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Movies that were supposed to launch franchises (but didn’t): Dracula Untold

As movie stars go, they don’t come much bigger than Dracula.  The king of vampires has been featured in more movies than James Bond.  He’s been played memorably by Bela Lugosi and Christopher Lee and lampooned by the likes of Leslie Nielsen.  In the pantheon of movie monsters, Drac reigns supreme which is why every time Universal decides it’s time to reinvent their monster movies, Dracula is among the first to be dusted off.  Most recently, Universal looked to its monster properties as a way to duplicate the success of the Marvel Cinematic universe.  Their first effort towards that end was 2014’s Dracula Untold.

We can debate the wisdom of applying the Marvel formula to classic movie monsters.  Obviously, Universal sees dollar signs and they want a piece of that action.  But unlike super heroes, monsters don’t play together all that well.  They work better when they are kept separate.  When you pair them up, the monsters lose their individuality or worse, they become fodder for comedy.  The trick with the Universal monsters is finding a way to make them scary to modern audiences.  You’re not going to do that by having the Wolfman cross over with the Creature From the Black Lagoon.

The Marvel approach didn’t stop with efforts to launch a franchise.  Dracula himself has been given a super heroic make-over.  Instead of being one of cinema’s great villains, this Dracula is a warrior prince who allows himself to become a vampire in order to protect his people and his family from an invading army.  He’s been given a variation on the classic superhero origin story and super powers to match.  This Dracula is about as scary as Batman which is to say, he’s not scary.

Originally, the part of Vlad was to be played by Avatar star, Sam Worthington.  A little over a year after he was announced, Worthington was replaced in the role by his Clash of the Titans costar, Luke Evans.  While it may not have appeared to be the case at the time, this was definitely an upgrade.  Evans’ performance is one of the few aspects of the movie that has been singled out for praise by critics whereas to date, I don’t believe anyone has ever been impressed by Worthington.  Plus, Universal was able to get Evans for less money.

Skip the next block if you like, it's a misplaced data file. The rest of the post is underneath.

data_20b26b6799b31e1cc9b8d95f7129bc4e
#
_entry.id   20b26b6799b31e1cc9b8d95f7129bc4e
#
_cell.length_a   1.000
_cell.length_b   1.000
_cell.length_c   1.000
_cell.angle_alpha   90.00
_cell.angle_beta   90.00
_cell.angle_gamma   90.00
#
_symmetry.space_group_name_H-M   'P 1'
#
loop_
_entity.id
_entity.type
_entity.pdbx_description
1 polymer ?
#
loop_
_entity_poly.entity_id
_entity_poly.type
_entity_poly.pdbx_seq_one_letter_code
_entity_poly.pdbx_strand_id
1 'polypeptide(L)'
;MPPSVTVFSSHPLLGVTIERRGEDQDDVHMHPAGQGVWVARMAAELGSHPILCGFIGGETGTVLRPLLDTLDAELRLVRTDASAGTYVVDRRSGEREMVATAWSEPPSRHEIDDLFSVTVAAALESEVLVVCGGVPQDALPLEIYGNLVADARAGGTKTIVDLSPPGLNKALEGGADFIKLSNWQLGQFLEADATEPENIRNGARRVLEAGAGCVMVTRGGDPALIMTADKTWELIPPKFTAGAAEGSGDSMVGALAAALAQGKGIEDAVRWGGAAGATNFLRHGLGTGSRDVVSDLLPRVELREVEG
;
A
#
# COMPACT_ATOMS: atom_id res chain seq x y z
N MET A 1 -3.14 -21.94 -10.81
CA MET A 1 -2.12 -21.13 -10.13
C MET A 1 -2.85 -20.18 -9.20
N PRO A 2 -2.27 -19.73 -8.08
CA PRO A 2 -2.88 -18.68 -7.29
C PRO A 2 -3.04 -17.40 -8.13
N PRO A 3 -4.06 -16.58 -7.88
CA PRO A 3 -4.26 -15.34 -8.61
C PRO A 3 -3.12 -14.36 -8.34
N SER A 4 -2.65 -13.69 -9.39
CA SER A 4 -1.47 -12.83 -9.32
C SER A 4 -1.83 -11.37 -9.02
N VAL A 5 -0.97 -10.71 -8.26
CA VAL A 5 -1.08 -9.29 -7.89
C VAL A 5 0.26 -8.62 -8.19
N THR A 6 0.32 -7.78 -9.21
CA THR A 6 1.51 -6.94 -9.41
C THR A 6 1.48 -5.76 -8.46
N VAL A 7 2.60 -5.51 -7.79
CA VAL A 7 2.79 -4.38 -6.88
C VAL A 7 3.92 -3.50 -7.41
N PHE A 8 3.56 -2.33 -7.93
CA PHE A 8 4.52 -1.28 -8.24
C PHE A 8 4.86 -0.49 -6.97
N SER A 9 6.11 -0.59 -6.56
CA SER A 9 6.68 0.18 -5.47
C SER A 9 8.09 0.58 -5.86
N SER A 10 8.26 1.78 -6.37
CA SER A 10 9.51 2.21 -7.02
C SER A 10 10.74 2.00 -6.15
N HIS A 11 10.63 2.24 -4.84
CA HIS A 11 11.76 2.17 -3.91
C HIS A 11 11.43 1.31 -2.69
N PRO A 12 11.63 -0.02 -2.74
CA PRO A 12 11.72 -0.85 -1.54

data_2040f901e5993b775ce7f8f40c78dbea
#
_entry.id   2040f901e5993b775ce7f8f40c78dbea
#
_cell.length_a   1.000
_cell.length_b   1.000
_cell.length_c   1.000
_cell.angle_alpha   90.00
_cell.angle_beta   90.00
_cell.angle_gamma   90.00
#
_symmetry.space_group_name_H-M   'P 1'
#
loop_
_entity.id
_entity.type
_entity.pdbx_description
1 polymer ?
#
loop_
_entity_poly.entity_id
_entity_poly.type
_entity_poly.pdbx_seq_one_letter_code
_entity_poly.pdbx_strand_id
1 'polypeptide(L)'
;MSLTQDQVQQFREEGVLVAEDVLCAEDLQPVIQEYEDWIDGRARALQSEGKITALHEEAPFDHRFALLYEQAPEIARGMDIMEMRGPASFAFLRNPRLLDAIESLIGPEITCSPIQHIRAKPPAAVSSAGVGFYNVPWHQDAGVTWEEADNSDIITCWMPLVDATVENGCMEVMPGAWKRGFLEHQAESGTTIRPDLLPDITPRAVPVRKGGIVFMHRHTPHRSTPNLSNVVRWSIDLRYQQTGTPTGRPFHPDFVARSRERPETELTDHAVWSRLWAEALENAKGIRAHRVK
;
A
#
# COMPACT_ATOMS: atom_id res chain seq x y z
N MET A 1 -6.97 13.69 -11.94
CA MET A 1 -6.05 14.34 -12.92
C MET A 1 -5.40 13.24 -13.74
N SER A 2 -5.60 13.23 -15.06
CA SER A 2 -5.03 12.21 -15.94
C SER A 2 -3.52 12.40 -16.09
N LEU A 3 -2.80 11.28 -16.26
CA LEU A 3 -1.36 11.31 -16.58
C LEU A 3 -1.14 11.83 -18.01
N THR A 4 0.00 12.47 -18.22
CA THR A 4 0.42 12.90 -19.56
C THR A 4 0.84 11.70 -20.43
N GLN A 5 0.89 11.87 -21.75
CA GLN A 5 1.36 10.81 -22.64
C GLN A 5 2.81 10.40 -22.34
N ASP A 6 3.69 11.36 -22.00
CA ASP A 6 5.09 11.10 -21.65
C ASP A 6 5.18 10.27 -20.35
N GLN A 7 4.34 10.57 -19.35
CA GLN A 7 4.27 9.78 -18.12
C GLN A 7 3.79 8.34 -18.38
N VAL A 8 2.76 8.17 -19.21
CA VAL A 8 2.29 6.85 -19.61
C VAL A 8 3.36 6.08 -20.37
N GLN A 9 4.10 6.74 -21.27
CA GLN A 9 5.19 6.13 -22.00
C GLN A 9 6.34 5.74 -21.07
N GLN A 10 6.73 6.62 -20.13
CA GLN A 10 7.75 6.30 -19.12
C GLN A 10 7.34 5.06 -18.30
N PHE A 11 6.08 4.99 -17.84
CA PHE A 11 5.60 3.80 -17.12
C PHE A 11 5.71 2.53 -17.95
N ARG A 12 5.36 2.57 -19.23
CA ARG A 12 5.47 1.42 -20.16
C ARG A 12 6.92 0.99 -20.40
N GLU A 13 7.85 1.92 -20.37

After the movie was completed, Universal asked for reshoots in order to set up the spin-offs they hoped would follow.  There’s nothing overt like Russell Crowe showing up as Dr. Jekyll.  Instead, they tacked on an ending showing Dracula in modern London where he could meet up with any other monsters who might be hanging around.  If Dracula Untold had been a hit, Evans would have been set up to appear as Drac in any subsequent monster movies.  Instead, Alex Kurtzman came onboard to oversee Universal’s “Dark Universe” and he has cut any ties that might have been established to Evans’ Dracula.

Dracula Untold was more of a disappointment than a flop.  It had a decent opening weekend coming in just behind the number one movie, Gone Girl.  But then bad word of mouth caused the movie to plummet out of the top ten.  In the US, it grossed a meager $56 million dollars on a $70 million dollar budget.  But Dracula fans around the world made the movie a hit.  Internationally, Untold grossed nearly three times what it made in the States.  It ended up with over $200 million dollars which isn’t half bad.

For comparison, Kurtzman’s Mummy which starred Tom freaking Cruise grossed about $80 million domestically during the prime summer movie season.  With a $125 million dollar budget, that would make The Mummy a bomb, but it was saved by Cruise’s international star status which brought in over$300 million overseas.  That may be enough for the Dark Universe to continue although the second movie in the series, a remake of The Bride of Frankenstein, has been postponed so maybe not.

As for Dracula Untold, it was forgotten almost as soon at it was released.  It feels like Universal realizes that their classic monster properties are valuable, they just don’t know what to do with them.  So they are throwing everything they can think of against the wall to see what sticks.  (To be fair, Warner Brothers seems to have taken the same approach with their DC Comics movies which are a much better fit for the Marvel formula.)  Dracula Untold was the first attempt to see what a modern monster movie might look like.  When audiences shrugged it off, Universal went back to the drawing board.

 

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Posted on October 26, 2017, in Halloween, Movies, movies that were supposed to... and tagged , . Bookmark the permalink. 4 Comments.

  1. Right. Monsters were not meant to be teamed up unless you’re making something like Abbot and Costello meet Frankenstein.